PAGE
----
Saturday, April 19, 2014

Legs Diamond

March 30, 2012Print This Post         


Legs’s mugshot taken in Philadelphia after getting kicked out of Europe.

by Patrick Downey

Jack “Legs” Diamond is little remembered today, but for the last eighteen months of his life he rivaled Al Capone as the most famous gangster in Prohibition Era America. Whereas Capone was famous for being the CEO of the largest criminal enterprise in the U.S., Jack was famous for getting shot, beating the rap and carrying on a highly publicized extra-marital affair with his Ziegfeld showgirl mistress.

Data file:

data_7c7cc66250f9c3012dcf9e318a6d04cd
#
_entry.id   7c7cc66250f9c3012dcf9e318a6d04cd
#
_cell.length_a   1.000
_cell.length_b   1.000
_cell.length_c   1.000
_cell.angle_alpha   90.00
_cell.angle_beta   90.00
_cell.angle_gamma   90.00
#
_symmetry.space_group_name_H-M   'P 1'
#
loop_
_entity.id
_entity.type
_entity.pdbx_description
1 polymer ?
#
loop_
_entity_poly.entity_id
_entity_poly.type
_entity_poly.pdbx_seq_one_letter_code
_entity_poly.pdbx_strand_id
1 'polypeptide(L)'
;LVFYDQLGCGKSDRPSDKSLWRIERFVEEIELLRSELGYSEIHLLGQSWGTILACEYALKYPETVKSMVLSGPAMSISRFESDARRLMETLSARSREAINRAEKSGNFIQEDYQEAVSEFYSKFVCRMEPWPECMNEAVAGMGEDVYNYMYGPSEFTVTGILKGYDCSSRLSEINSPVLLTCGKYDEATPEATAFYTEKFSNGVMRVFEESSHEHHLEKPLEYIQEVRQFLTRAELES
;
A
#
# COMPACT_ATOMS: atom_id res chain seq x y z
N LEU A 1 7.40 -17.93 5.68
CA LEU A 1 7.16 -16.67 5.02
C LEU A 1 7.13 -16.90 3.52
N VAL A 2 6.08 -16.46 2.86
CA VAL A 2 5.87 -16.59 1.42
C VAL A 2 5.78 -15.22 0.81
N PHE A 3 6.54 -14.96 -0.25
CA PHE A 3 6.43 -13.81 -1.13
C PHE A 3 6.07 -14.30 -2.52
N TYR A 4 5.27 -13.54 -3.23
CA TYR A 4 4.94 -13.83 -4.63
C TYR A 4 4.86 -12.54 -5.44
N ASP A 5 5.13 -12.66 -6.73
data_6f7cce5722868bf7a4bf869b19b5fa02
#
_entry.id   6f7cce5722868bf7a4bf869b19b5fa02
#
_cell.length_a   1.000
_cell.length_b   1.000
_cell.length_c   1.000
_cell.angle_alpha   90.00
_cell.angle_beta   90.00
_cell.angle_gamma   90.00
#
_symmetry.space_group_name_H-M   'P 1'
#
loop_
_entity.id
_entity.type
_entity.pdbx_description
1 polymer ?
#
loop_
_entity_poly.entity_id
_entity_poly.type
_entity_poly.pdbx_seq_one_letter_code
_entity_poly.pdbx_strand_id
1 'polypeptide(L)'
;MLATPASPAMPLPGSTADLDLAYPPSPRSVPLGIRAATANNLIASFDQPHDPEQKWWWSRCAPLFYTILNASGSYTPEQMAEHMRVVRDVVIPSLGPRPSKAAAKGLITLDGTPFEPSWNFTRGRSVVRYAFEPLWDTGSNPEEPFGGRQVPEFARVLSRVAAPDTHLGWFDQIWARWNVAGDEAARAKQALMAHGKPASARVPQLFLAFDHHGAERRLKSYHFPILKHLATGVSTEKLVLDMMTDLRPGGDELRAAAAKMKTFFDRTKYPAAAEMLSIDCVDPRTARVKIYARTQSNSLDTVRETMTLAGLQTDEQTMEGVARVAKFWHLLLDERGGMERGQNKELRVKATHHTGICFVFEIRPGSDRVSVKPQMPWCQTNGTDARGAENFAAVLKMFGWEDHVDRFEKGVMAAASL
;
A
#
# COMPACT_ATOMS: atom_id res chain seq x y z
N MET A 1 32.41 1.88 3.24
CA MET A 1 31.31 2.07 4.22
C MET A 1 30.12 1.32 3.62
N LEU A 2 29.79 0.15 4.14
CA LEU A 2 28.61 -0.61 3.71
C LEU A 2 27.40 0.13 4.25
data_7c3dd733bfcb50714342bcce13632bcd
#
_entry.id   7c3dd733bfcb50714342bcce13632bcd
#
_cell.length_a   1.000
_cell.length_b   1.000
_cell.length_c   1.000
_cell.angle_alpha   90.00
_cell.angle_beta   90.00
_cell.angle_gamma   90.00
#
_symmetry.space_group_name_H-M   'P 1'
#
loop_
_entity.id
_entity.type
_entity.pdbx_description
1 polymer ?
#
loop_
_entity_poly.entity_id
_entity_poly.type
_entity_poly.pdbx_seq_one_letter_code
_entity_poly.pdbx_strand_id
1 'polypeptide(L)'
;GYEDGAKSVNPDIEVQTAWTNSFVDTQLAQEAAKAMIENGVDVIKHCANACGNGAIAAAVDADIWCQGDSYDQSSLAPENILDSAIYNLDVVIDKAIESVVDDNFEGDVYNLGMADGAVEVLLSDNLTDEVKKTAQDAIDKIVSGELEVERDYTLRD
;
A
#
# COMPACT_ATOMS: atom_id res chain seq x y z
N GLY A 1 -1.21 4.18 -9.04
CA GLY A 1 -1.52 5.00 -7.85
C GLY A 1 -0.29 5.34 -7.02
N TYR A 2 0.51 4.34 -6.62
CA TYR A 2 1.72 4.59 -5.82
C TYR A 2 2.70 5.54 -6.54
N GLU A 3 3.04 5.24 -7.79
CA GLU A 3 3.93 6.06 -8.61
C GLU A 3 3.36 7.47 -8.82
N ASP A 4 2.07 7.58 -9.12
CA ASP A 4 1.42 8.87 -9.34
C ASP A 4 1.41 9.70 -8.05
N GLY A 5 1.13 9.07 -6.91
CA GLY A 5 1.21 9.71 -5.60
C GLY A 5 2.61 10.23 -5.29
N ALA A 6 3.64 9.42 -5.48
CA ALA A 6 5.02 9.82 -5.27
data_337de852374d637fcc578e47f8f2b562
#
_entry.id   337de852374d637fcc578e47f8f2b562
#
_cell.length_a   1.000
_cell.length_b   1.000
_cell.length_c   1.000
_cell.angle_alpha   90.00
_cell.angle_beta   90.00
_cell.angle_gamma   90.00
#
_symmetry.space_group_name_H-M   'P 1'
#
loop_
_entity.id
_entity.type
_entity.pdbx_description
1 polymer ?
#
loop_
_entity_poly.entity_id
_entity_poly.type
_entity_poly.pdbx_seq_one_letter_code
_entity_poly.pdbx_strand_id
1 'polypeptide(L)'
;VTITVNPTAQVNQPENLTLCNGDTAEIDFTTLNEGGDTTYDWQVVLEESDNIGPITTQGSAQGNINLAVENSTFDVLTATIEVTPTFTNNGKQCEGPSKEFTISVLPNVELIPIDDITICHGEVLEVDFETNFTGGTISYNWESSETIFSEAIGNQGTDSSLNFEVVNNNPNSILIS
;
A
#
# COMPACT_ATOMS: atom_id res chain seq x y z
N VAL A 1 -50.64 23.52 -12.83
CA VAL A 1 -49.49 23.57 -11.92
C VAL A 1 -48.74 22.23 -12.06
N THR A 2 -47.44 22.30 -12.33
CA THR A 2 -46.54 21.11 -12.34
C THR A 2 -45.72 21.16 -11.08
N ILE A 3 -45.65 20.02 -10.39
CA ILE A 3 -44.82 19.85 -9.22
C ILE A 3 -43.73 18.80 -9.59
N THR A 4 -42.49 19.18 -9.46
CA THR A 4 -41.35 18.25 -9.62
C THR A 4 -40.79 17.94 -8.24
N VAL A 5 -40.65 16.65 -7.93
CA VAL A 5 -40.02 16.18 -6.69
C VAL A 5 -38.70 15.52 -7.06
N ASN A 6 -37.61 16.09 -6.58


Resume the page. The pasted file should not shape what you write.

In 1931 alone, Jack appeared in The New York Times on 103 occasions. Nineteen of those appearances were on the front page. A modest number considering that the Times only discussed Jack when there was news fit to print. The tabloids weren’t so choosy: if Jack didn’t do anything worth mentioning, they invented stories for him. If there was a high profile murder in New York City, Jack’s name was somehow dragged into it. If a reader wanted to know how Jack celebrated New Year’s, his birthday or a first night out of jail, for a mere three cents, the dailies were happy to oblige. At the height of his fame, Jack received upwards of a hundred fan letters a day. The movie studio MGM had even considered making a film based on him.